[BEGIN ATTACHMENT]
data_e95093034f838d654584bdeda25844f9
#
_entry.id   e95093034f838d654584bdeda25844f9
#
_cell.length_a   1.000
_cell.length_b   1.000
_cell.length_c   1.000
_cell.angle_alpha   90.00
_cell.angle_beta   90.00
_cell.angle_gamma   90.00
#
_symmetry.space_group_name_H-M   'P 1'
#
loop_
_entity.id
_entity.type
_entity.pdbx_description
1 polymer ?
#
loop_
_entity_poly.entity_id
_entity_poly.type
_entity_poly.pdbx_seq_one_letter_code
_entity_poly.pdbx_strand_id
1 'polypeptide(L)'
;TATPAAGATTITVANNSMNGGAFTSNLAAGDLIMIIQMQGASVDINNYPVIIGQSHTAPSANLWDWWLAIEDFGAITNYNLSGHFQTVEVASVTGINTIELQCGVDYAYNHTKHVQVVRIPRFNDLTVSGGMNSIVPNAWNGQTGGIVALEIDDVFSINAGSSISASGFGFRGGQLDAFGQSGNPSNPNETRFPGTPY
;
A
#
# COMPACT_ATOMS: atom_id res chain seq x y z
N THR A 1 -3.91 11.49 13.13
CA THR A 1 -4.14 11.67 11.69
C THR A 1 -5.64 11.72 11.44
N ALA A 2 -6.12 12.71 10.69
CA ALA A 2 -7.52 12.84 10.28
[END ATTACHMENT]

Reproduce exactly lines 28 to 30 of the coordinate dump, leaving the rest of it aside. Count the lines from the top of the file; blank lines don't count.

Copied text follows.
A
#
# COMPACT_ATOMS: atom_id res chain seq x y z